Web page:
Presidents of the United States have repeatedly asked the Congress to give them line-item veto power.[11] According to Louis Fisher in The Politics of Shared Power, Ronald Reagan said to Congress in his 1986 State of the Union address, "Tonight I ask you to give me what forty-three governors have: Give me a line-item veto this year. Give me the authority to veto waste, and I'll take the responsibility, I'll make the cut, I'll take the heat." Bill Clinton echoed the request in his State of the Union address in 1995.[12] Congress attempted to grant this power to the president by the Line Item Veto Act of 1996 to control "pork barrel spending", but in 1998 the U.S. Supreme Court ruled the act to be unconstitutional in a 6–3 decision in Clinton v. City of New York. The court found that exercise of the line-item veto is tantamount to a unilateral amendment or repeal by the executive of only parts of statutes authorizing federal spending, and therefore violated the Presentment Clause of the United States Constitution. Thus a federal line-item veto, at least in this particular formulation, would only be possible through a constitutional amendment. Prior to that ruling, President Clinton applied the line-item veto to the federal budget 82 times


Every Bill which shall have passed the House of Representatives and the Senate, shall, before it become a Law, be presented to the President of the United States: If he approve he shall sign it, but if not he shall return it, with his Objections to that House in which it shall have originated, who shall enter the Objections at large on their Journal, and proceed to reconsider it. If after such Reconsideration two thirds of that House shall agree to pass the Bill, it shall be sent, together with the Objections, to the other House, by which it shall likewise be reconsidered, and if approved by two thirds of that House, it shall become a Law. But in all such Cases the Votes of both Houses shall be determined by Yeas and Nays, and the Names of the Persons voting for and against the Bill shall be entered on the Journal of each House respectively. If any Bill shall not be returned by the President within ten Days (Sundays excepted) after it shall have been presented to him, the Same shall be a Law, in like Manner as if he had signed it, unless the Congress by their Adjournment prevent its Return, in which Case it shall not be a Law. Every Order, Resolution, or Vote to which the Concurrence of the Senate and House of Representatives may be necessary (except on a question of Adjournment) shall be presented to the President of the United States; and before the Same shall take Effect, shall be approved by him, or being disapproved by him, shall be repassed by two thirds of the Senate and House of Representatives, according to the Rules and Limitations prescribed in the Case of a Bill.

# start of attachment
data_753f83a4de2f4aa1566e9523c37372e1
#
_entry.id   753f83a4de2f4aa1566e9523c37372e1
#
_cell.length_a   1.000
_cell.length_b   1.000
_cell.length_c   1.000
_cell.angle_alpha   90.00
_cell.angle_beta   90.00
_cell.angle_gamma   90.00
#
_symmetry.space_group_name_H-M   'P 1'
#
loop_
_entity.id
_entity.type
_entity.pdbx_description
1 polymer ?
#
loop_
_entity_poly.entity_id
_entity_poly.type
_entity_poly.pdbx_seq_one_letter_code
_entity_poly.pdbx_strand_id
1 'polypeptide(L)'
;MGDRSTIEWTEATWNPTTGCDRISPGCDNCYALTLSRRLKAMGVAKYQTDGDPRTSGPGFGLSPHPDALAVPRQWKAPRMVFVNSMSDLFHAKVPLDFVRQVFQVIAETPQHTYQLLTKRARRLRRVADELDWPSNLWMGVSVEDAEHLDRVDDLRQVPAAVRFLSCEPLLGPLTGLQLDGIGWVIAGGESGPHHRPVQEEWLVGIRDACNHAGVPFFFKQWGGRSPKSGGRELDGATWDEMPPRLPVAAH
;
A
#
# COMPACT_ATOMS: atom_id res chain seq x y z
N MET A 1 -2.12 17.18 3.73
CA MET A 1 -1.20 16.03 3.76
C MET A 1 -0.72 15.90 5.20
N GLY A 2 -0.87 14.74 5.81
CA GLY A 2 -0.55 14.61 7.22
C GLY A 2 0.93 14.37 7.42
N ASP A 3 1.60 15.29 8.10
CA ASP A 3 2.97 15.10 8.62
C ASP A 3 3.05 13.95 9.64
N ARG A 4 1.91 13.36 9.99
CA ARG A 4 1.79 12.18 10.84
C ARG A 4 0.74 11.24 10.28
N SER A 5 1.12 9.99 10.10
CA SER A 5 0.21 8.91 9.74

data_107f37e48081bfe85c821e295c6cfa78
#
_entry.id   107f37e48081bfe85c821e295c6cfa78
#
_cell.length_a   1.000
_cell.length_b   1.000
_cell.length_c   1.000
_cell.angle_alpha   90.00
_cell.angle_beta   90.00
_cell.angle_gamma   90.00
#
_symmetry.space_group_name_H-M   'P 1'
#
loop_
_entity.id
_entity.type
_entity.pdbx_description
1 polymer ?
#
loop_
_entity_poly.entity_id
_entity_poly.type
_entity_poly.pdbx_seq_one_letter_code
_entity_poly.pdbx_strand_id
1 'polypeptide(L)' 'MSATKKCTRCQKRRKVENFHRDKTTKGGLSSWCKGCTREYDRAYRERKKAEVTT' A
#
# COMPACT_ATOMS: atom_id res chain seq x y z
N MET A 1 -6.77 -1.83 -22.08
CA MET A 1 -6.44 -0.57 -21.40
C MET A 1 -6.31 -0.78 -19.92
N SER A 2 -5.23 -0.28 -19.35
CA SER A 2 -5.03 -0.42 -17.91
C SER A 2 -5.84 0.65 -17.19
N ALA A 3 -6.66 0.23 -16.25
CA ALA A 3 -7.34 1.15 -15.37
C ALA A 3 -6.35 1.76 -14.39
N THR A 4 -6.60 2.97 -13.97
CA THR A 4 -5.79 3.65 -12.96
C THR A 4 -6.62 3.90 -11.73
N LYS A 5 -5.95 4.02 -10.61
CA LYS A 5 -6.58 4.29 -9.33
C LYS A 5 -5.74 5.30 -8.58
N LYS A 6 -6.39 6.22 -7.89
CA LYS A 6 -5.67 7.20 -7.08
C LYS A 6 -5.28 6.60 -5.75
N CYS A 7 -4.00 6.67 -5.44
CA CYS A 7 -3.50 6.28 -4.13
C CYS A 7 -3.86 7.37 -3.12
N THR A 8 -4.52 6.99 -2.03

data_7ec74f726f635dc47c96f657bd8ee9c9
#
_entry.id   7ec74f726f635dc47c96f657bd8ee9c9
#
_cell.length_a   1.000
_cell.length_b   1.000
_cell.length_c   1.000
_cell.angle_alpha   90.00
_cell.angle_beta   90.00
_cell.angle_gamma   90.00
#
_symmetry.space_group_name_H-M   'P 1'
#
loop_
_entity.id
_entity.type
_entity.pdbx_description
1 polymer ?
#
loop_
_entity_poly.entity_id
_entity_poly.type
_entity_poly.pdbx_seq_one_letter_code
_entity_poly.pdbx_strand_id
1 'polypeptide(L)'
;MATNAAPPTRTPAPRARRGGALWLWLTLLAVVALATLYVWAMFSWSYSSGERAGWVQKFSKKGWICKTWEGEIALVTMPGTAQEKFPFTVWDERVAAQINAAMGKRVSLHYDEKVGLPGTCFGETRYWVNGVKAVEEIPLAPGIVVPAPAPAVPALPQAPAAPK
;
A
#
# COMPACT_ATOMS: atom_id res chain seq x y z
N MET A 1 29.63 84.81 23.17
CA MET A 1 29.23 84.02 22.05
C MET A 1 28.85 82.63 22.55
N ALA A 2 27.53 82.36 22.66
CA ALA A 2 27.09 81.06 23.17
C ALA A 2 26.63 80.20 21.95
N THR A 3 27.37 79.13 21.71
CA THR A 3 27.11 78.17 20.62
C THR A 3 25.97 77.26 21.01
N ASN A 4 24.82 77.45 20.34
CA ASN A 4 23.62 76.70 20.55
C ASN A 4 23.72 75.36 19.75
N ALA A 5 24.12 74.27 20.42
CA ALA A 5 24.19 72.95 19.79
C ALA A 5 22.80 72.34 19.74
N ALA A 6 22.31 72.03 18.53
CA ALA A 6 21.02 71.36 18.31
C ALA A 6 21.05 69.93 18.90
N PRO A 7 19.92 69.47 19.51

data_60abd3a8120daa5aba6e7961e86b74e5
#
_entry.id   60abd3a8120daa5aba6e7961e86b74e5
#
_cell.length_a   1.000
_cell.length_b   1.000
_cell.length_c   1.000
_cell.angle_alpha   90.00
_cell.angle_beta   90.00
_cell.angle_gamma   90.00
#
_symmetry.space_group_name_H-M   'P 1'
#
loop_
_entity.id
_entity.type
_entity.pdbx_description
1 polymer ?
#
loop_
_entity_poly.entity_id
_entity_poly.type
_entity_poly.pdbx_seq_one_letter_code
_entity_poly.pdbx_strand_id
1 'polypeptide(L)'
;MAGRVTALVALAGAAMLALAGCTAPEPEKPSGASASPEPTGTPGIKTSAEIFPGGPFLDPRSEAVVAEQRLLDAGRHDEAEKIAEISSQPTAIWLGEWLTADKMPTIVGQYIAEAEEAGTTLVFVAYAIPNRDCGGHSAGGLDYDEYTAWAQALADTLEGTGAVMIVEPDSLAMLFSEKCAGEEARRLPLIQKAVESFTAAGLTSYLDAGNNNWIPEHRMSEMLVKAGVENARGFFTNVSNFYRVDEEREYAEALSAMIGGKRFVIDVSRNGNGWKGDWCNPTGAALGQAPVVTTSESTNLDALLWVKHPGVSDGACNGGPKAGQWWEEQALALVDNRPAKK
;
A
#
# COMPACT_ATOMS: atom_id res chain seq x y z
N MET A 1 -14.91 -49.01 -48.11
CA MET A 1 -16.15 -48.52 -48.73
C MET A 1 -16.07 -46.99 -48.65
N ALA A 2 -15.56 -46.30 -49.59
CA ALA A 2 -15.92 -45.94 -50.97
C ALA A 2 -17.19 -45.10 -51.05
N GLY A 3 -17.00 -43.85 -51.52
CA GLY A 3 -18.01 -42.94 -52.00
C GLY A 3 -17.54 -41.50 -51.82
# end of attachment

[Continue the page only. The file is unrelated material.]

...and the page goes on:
• There's a second method of amending the Constitution that you haven't mentioned: if a sufficient number of States agree, they can hold a new Constitutional Convention. There's been a few attempts at holding one over the last few decades regarding Amendments for Congressional term limits, IIRC.
    – nick012000
    Jul 28, 2020 at 5:51
  • @nick012000 I didn't mention that method on purpose because it has never happened and is unlikely that a party would try to amend it that way.
    – Joe W
    Jul 28, 2020 at 12:13